Of the many threats made by politicians and soccer power brokers to prevent a breakaway Super League that is now likely to break out amid violent backlash, the most intriguing came from FIFA months ago.
The governing body of global football has been relatively quiet since the bombing on Sunday. But in January, in response to speculation about a Super League, it suspended its nuclear option.
“As a result, a club or player who takes part in such a competition is not allowed to take part in a competition organized by FIFA or its respective association,” said FIFA.
These competitions naturally include the world’s greatest sporting event, the World Cup.
FIFA’s warning is based on a serpentine logic. FIFA doesn’t want this Super League to take place. If playing in it excluded stars from the World Cup, stars would avoid the Super League. The league’s commercial potential would be significantly weakened. Perhaps so much that its founders would think twice about making it.
But within this logic there are provocative questions: Would stars really give priority to FIFA’s flagship? Or could they choose the Super League? How much does the modern player actually value the World Cup?
Super League or World Cup?
Decades ago, in the age of Pele or even Maradona, the answer to these questions would have been exceedingly obvious. For years, Pele was considered the greatest of all time, although he never competed against the greatest clubs in the sport. Legends were born and raised at world championships. Careers in particular were structured around them.
But that’s a different age now. The Champions League, English Premier League and Spanish La Liga are remarkably visible around the world. The salaries their teams can pay based on gigantic commercial and broadcasting contracts are lucrative. The platforms they offer are enormous.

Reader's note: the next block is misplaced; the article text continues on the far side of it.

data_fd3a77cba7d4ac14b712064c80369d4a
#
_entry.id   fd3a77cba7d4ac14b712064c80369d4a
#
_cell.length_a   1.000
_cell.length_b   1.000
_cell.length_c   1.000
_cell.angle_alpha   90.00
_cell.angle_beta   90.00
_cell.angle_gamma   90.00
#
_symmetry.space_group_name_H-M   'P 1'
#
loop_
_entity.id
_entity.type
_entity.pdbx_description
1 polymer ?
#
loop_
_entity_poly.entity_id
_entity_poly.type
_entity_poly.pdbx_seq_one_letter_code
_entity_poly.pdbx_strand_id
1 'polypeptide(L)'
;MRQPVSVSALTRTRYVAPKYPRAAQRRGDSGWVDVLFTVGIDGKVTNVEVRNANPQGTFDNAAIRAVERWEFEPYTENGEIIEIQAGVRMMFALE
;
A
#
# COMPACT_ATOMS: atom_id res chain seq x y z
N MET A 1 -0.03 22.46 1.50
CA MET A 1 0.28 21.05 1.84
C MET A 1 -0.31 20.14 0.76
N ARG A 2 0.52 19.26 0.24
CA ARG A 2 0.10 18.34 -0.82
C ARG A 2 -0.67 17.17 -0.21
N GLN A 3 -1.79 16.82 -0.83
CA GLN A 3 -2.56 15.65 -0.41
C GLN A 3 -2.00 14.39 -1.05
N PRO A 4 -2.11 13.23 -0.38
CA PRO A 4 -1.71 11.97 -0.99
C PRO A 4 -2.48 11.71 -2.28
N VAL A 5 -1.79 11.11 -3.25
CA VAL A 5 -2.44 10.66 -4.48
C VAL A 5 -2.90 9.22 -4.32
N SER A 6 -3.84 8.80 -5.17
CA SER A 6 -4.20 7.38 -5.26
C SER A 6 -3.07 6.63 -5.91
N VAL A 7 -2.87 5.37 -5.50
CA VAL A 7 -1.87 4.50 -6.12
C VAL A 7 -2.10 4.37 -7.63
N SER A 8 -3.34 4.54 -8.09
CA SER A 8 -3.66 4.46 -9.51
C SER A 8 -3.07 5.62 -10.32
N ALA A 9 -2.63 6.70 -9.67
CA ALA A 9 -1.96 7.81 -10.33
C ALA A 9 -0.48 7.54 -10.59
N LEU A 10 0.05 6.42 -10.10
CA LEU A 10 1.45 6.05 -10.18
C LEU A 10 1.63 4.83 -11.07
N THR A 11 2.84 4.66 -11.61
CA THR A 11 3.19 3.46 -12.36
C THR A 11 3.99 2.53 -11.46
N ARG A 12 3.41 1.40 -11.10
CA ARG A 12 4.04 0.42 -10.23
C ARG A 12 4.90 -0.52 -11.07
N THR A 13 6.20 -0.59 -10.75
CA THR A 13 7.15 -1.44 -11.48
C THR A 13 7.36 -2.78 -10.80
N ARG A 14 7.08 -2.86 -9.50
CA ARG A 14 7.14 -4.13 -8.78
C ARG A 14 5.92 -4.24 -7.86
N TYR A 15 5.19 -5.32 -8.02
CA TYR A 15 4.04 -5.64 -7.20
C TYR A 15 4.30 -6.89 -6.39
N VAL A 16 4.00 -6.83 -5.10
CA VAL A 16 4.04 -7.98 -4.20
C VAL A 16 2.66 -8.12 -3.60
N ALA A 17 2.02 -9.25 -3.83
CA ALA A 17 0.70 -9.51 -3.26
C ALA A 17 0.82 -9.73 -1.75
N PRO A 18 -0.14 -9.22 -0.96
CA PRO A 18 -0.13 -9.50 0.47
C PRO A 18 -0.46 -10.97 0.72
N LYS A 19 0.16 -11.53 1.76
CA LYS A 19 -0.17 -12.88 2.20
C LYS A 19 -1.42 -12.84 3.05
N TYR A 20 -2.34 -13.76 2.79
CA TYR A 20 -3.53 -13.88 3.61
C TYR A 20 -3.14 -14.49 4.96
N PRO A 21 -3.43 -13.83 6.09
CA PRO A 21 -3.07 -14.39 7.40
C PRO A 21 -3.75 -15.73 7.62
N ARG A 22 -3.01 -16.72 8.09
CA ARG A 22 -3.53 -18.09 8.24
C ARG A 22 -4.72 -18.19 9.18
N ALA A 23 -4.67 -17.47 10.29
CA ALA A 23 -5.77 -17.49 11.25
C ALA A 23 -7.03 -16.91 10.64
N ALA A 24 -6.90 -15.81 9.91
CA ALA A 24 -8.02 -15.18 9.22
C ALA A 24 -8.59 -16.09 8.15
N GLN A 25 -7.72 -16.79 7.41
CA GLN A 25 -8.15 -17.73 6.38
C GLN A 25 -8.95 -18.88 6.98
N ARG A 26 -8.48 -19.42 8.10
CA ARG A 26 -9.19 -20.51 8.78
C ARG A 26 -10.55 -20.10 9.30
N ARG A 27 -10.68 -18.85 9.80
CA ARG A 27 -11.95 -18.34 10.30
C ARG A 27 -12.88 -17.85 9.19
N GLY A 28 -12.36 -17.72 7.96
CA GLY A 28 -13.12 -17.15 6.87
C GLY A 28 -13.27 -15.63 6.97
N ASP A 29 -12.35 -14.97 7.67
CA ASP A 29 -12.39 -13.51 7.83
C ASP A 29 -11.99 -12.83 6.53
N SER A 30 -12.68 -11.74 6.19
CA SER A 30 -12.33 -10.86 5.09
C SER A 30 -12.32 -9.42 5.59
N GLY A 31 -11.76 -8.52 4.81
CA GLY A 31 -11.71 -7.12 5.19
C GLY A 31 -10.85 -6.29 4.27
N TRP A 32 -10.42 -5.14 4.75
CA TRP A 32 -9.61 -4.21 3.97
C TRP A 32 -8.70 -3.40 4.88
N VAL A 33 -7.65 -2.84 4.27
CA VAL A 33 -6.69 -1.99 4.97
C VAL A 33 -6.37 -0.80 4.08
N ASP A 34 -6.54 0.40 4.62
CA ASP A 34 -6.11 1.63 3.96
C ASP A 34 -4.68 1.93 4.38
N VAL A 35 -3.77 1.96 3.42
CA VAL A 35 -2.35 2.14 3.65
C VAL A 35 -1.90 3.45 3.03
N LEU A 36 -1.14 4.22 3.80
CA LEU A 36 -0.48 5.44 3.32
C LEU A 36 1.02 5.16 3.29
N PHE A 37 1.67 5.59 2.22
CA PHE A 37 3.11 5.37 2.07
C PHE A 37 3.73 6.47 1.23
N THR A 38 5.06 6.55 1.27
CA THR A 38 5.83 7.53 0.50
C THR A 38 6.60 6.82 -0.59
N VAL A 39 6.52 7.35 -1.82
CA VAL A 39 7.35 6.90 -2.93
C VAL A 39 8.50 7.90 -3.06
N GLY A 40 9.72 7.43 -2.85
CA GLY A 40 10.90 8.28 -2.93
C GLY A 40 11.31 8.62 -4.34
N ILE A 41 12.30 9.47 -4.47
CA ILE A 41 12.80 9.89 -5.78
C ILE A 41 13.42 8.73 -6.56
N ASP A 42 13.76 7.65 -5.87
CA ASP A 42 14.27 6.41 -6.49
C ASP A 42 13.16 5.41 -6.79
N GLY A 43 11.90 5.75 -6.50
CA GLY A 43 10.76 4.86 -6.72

In fact, the three most popular players of this current era, Lionel Messi, Cristiano Ronaldo and Neymar, built their legends almost entirely with their clubs. Most of them were underchallenged at world championships. But they have won prestigious trophies, made billions of dollars and amassed hundreds of millions of followers for showing their talents annually and more consistently on the second largest stage in football.
The story goes on
They sweated and bled and wept for their countries. But they gave Barcelona, Real Madrid, Manchester United, PSG and Juventus more and more opportunities.
Cristiano Ronaldo and Lionel Messi have become global superstars with their clubs. (Photo by Nicolò Campo / LightRocket via Getty Images)
The question is what the next generation would do if they gave the ultimatum: Super League or World Cup? The Super League would likely become the most visible and competitive club competition in the world. His clubs could offer the highest wages. Would players scorn all of this for smaller leagues just so they could play mostly meaningless games for their country a dozen times a year, and then a few meaningful games every four years?
For example, would 20-year-old sensation Erling Haaland turn down Real Madrid and Barcelona and spend the rest of his career at Borussia Dortmund just to lead his native Norway to the World Cup?
Would Christian Pulisic really leave Chelsea for Everton to represent the US?
Some would choose national teams. Many would probably not do it – because clubs, not national teams, pay salaries and enrich everyday life. (The payment of the national team in men’s football is largely limited to the bonuses per game.)
The questions would then be thrown back to FIFA: Really? Are you seriously going to ban the world’s best players from your own World Cup?
Why FIFA would give in
The answer, in all likelihood, would be no. In theory, the FIFA threat could harm the Super League. It would be far more damaging to … FIFA.
The men’s and women’s World Cups account for more than 80% of FIFA’s revenue each four-year cycle. FIFA’s unwavering primary commercial goal is to maximize the attractiveness of these World Cups. If half of the stars of the sport were absent because they were classified as pariahs by tournament organizers, a World Cup would still be a spectacle, but the event’s appeal would dwindle over time.
And so FIFA would certainly give in at some point.
The Super League could, in a way, become a referendum on the World Cup. It would show that the sport’s banner event is no longer as colossal as it used to be – not because it’s less exciting, but because exciting football is now more common and more observable.
The threat would be empty in the end. As always, the World Cup will continue with the sport’s greatest stars. As always, FIFA will benefit from this. It just won’t be able to stop a group of elite clubs from taking control of the professional wealth of football.
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